How Horses Work: The Blood

The average 500kg horse has roughly 40 litres of blood. Plasma, the liquid portion, makes up roughly 55% and cells comprise the remainder. The cells are mostly red blood cells, with a smaller number of white blood cells and platelets. But what do they all do?

The main function of red blood cells, which are also called erythrocytes, is the transport of oxygen from the alveoli in the lungs to the organs, muscles and other tissues where it is needed. Red cells are tiny flattened discs with an indent in the centre and there are several million red blood cells in a single drop of blood.

White blood cells are far less numerous, making up less than 1% of the blood volume. Also known as leukocytes, there are five different types which all have crucial roles in the complex process which protects the body from disease and infection. Neutrophils kill bacteria and fungi and then digest them with the aid of monocytes. Lymphocytes create antibodies against bacteria and viruses while basophils form the alarm system which sounds when infectious agents are detected in the blood. Eosinophils are involved in allergic responses as well as dealing with parasites and attacking cancer cells.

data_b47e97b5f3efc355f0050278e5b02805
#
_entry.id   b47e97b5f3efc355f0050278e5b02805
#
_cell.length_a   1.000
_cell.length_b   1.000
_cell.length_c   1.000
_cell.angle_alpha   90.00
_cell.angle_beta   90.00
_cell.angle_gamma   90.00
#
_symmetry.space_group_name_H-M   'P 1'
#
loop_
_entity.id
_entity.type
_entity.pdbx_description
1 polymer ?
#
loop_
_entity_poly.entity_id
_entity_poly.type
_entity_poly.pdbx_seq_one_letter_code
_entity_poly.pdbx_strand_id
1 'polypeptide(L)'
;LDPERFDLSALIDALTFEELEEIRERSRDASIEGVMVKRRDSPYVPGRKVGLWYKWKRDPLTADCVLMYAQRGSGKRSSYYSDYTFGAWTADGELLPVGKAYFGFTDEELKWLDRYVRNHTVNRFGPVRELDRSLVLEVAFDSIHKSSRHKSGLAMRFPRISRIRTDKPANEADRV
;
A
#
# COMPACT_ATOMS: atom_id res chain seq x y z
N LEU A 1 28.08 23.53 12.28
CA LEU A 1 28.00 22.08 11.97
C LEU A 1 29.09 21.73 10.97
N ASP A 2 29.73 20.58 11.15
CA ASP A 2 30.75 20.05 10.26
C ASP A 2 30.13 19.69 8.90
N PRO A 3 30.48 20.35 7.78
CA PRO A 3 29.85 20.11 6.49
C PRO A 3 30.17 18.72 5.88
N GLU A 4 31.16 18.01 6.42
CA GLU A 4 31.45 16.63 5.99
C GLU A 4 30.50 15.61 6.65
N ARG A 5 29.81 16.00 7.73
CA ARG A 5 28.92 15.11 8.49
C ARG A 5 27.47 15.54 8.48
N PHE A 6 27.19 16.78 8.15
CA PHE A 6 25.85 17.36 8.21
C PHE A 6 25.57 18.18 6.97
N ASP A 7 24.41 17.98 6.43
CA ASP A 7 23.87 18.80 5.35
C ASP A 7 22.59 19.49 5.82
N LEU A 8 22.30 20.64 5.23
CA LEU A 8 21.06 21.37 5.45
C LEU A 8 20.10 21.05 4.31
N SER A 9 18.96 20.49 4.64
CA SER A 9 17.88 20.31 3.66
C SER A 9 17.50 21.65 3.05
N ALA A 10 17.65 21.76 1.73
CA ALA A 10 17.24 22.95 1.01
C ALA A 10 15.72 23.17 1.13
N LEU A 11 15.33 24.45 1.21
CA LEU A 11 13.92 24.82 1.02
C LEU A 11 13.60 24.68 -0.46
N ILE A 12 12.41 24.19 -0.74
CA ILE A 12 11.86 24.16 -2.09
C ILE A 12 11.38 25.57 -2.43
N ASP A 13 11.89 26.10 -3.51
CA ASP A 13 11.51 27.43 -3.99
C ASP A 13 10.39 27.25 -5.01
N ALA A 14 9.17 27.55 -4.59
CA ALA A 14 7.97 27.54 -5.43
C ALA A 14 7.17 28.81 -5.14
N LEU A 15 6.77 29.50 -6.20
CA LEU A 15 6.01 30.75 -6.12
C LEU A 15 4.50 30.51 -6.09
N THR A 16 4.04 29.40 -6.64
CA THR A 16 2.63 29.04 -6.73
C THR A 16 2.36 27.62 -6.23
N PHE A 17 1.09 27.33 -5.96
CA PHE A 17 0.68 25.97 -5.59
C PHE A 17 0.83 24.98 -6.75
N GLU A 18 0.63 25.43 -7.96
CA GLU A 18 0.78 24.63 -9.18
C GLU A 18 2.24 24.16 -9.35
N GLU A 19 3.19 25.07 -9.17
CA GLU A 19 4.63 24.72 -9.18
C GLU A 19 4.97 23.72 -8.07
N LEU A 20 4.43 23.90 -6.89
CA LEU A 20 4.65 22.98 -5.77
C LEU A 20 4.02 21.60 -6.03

The last group of cells are platelets. These cells interact with clotting factors to form a clot and prevent life-threatening bleeding when blood vessels are damaged.

Plasma is the liquid portion of the blood in which all the cells are carried. It is around 90% water but also transports carbon dioxide (back to the lungs to be breathed out) and glucose as well as proteins, fats, hormones and vitamins.

Routine blood tests look at the numbers and ratios of the different groups of blood cells (haematology) as well as electrolytes, proteins and a variety of enzymes produced by the organs (biochemistry). Our in house laboratory runs routine haematology and biochemistry with same day results available for samples received during business hours.



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